A New Line of Subtle, Glamorous Clothes

A New Line of Subtle, Glamorous Clothes

As a child, the fashion designer Michelle Rhee was rather shy and fascinated by how, in lieu of spoken words, clothes could communicate on behalf of their wearer. “That always gave me a sense of confidence,” says Rhee, who’s drawn to minimal but evocative aesthetic objects of all kinds. No wonder that, when she studied art history in college, she was taken with German Expressionism, the early 20th-century movement whose practitioners dispensed with strict realism, leading instead with their emotions. “There’s a classicness to those paintings, and yet they’re charged with so much energy,” says Rhee, 33. The same might be said of the 18 pieces that make up the inaugural collection of her namesake label, which launched earlier this month and stands to become a favorite of women who want to dress simply but not quietly.

That tension between subtlety and boldness exists within the designs alongside others: between soft and structured fabrics, flowing and fitted constructions and more and less formal elements. There’s a shirtdress with epaulets that would look more utilitarian if the piece weren’t made of double-faced satin. There’s a double-breasted taupe wool-blend blazer that recalls tailored men’s wear — and that can be paired with a delicate triangle bra and a wool-blend skirt with belt loops and a zip fly. A long-sleeved foiled jersey dress is knotted at the sternum and has a skirt with statuesque folds. “That’s the glam moment,” Rhee says. Another dress, available in black or fuchsia, features a voluminous ankle-length chiffon skirt with a ribbonlike hem that emerges from a boxy satin top with a deep U-neck. It’s easy to imagine encountering a sophisticated woman in it at a cocktail party, which is to say that these are grown-up clothes that are more than merely pretty; Rhee has also imbued them with strength.

They’re looks that have been forming in her mind, consciously or otherwise, for a long time. An internship at Harper’s Bazaar during her sophomore year at N.Y.U. prompted Rhee, who in her teen years would drive from her Los Angeles suburb into the city to shop at vintage stores, and eagerly awaited her copy of Vogue each month, to consider a career in fashion. “I grew up in a community where the focus was on academic rigor, so even though I instinctively loved clothes, it just hadn’t occurred to me,” she says. “Then I realized it was a completely valid thing to pursue and held so much potential.”

In 2012, Rhee enrolled in an associate’s design program at Parsons and, before she graduated, she accepted a job at Marc Jacobs, which gave her a look at the inner workings of a major house, one helmed by a designer with, she says, “a huge imagination for what fashion can be.” Her next post, at Derek Lam, taught her how to design clothes that women reach for daily, and then she went in-house at the New York line Area, which she admires for its range and technical daring. “It’s about drawing out what part of you can connect,” she says of designing for other brands but, by the beginning of last year, she felt ready to build her own.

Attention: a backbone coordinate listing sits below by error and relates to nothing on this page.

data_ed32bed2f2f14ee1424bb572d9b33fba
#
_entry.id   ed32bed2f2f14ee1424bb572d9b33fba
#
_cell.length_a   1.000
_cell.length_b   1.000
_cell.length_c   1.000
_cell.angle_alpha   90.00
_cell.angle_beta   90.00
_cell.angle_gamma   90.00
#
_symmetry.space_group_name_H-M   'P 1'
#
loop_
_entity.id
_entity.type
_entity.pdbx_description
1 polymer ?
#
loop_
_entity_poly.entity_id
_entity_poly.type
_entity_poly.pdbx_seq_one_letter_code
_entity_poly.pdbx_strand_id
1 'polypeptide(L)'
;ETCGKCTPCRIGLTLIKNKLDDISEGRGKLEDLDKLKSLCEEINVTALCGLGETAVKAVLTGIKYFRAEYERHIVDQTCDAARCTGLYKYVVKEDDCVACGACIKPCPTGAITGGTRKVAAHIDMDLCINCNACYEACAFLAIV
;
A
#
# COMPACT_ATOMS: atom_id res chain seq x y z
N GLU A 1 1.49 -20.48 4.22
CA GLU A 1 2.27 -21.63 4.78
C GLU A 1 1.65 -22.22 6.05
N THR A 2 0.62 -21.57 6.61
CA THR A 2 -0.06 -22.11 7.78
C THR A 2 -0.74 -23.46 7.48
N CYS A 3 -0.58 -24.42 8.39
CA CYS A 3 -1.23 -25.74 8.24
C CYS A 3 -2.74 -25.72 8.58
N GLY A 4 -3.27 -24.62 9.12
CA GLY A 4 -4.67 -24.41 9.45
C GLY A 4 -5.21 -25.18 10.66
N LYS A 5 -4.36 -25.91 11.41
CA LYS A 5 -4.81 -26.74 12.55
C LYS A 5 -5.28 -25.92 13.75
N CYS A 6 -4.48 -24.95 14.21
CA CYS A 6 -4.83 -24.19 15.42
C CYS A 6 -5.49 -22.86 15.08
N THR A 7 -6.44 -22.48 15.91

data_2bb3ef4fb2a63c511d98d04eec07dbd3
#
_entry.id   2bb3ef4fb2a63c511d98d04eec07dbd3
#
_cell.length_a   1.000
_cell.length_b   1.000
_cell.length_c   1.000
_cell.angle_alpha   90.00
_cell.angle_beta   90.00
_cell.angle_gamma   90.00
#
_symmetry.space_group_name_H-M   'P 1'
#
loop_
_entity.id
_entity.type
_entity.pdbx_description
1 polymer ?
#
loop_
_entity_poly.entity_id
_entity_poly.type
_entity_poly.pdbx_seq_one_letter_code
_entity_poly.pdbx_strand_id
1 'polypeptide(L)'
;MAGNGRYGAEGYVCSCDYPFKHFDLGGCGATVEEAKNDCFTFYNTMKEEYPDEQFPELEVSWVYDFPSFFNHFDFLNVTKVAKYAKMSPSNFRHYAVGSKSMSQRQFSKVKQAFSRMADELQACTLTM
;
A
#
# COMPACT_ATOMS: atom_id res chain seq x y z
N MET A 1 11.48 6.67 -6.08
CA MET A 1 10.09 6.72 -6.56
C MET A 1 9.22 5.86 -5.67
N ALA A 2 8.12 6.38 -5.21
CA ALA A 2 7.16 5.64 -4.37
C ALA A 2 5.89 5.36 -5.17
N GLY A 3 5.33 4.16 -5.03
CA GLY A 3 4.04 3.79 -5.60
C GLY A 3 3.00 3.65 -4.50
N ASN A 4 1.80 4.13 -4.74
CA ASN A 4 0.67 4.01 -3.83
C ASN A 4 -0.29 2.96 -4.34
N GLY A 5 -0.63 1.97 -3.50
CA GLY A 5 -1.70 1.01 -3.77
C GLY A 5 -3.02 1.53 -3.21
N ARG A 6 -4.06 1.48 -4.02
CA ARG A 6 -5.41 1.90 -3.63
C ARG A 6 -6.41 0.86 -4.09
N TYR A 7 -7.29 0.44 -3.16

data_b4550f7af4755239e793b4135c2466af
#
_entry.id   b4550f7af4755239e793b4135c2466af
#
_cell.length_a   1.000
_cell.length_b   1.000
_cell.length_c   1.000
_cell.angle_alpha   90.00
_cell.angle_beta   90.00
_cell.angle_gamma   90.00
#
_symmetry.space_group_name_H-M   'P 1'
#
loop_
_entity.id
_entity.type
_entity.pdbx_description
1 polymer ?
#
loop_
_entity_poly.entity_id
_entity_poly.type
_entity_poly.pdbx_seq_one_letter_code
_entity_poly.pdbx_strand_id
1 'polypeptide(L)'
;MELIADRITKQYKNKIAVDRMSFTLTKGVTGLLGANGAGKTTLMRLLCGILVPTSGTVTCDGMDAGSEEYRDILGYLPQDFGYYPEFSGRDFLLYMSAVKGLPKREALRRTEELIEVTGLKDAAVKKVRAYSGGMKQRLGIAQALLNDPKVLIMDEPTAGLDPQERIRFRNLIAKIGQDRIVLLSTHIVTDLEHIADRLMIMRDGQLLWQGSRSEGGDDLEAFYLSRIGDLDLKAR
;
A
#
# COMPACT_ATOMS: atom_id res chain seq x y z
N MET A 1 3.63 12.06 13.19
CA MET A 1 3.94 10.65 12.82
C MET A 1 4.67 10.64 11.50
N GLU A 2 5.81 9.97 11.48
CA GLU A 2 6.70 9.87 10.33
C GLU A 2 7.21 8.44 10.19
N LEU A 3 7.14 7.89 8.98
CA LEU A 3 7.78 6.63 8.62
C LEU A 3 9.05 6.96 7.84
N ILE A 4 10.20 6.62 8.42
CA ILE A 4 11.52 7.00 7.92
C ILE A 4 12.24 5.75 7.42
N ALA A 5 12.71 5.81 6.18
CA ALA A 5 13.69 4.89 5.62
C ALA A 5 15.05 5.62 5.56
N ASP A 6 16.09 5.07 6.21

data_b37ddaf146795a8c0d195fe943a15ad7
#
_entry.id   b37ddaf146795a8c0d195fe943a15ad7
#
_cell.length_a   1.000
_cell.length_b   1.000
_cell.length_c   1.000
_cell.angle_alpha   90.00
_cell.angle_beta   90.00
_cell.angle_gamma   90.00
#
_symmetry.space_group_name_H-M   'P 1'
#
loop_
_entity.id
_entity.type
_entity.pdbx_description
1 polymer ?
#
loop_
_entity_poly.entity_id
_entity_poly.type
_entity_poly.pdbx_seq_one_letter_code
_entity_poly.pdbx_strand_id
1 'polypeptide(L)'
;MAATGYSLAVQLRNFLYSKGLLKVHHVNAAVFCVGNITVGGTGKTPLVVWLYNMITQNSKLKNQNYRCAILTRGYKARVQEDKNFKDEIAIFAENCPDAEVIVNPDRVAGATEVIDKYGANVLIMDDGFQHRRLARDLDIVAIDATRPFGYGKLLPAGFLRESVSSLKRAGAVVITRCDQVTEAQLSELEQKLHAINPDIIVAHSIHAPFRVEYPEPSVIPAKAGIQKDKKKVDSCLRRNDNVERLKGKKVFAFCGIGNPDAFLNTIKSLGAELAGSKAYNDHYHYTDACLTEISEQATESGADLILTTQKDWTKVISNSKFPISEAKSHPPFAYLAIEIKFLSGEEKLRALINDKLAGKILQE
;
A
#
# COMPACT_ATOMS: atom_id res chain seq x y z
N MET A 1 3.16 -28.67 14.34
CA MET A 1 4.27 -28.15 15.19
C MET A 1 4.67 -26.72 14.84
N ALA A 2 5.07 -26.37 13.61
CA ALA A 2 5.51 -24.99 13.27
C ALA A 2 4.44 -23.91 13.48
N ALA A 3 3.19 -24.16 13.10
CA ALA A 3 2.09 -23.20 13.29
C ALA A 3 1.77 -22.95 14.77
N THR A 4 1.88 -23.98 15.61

After some self-reflection, she found that her personal philosophy of fashion isn’t very different from what it was when she was young. “I want to give a new language for people to be able to express themselves,” she says, “with the most special version of whatever it is they end up wearing.” That’s meant partnering with fabric mills, patternmakers and factories that she trusts and getting every piece just so. But Rhee wants to create more than an impeccable wardrobe — she’s looking to establish, as the brand grows, a community. “It starts with the people I’m working with,” she says. “Thinking big picture about my purpose in life, I want to be someone who cares and nurtures.”

That doesn’t mean she’s naïve about the pace of fashion or New York, though. She’s looking forward to expanding into knitwear and, when she talks about her client, which is often — Rhee is the kind of designer who never forgets that her designs will be worn — she describes her, first and foremost, as a woman in motion. Toward the end of the look book for this first offering, which is available for preorder on the brand’s website, there is a four-panel grid of images that read like film stills: A woman in a suede and leather patchwork coat approaches a tree; then she passes behind it and less and less of her is visible behind its trunk until, in the last photo, she is gone. “She has to be able to imagine herself walking around the city and going places,” says Rhee. In other words, she has to be able to imagine herself living, which happens to be the name of the collection.

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